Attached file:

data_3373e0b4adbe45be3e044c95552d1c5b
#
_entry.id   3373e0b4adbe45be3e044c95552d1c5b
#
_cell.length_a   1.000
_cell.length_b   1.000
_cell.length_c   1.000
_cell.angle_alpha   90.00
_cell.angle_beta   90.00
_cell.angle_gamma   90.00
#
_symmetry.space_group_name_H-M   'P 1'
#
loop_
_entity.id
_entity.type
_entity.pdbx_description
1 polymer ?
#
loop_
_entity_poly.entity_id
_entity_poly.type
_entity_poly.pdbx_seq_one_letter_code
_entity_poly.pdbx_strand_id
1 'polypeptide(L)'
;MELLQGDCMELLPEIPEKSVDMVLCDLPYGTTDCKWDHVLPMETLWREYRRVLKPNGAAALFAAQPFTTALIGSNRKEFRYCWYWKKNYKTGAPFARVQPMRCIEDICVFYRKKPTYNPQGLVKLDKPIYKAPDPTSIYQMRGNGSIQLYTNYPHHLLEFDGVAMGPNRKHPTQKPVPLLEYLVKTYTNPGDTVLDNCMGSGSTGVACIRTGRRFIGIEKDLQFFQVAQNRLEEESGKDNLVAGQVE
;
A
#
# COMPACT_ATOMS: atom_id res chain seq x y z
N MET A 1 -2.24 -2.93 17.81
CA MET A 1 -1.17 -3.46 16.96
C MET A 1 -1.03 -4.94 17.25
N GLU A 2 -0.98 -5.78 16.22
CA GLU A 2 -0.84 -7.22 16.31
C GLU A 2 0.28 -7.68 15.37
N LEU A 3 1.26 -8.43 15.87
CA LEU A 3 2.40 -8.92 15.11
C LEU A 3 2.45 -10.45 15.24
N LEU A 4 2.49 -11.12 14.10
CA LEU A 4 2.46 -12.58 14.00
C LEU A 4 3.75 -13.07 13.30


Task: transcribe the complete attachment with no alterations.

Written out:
data_3373e0b4adbe45be3e044c95552d1c5b
#
_entry.id   3373e0b4adbe45be3e044c95552d1c5b
#
_cell.length_a   1.000
_cell.length_b   1.000
_cell.length_c   1.000
_cell.angle_alpha   90.00
_cell.angle_beta   90.00
_cell.angle_gamma   90.00
#
_symmetry.space_group_name_H-M   'P 1'
#
loop_
_entity.id
_entity.type
_entity.pdbx_description
1 polymer ?
#
loop_
_entity_poly.entity_id
_entity_poly.type
_entity_poly.pdbx_seq_one_letter_code
_entity_poly.pdbx_strand_id
1 'polypeptide(L)'
;MELLQGDCMELLPEIPEKSVDMVLCDLPYGTTDCKWDHVLPMETLWREYRRVLKPNGAAALFAAQPFTTALIGSNRKEFRYCWYWKKNYKTGAPFARVQPMRCIEDICVFYRKKPTYNPQGLVKLDKPIYKAPDPTSIYQMRGNGSIQLYTNYPHHLLEFDGVAMGPNRKHPTQKPVPLLEYLVKTYTNPGDTVLDNCMGSGSTGVACIRTGRRFIGIEKDLQFFQVAQNRLEEESGKDNLVAGQVE
;
A
#
# COMPACT_ATOMS: atom_id res chain seq x y z
N MET A 1 -2.24 -2.93 17.81
CA MET A 1 -1.17 -3.46 16.96
C MET A 1 -1.03 -4.94 17.25
N GLU A 2 -0.98 -5.78 16.22
CA GLU A 2 -0.84 -7.22 16.31
C GLU A 2 0.28 -7.68 15.37
N LEU A 3 1.26 -8.43 15.87
CA LEU A 3 2.40 -8.92 15.11
C LEU A 3 2.45 -10.45 15.24
N LEU A 4 2.49 -11.12 14.10
CA LEU A 4 2.46 -12.58 14.00
C LEU A 4 3.75 -13.07 13.30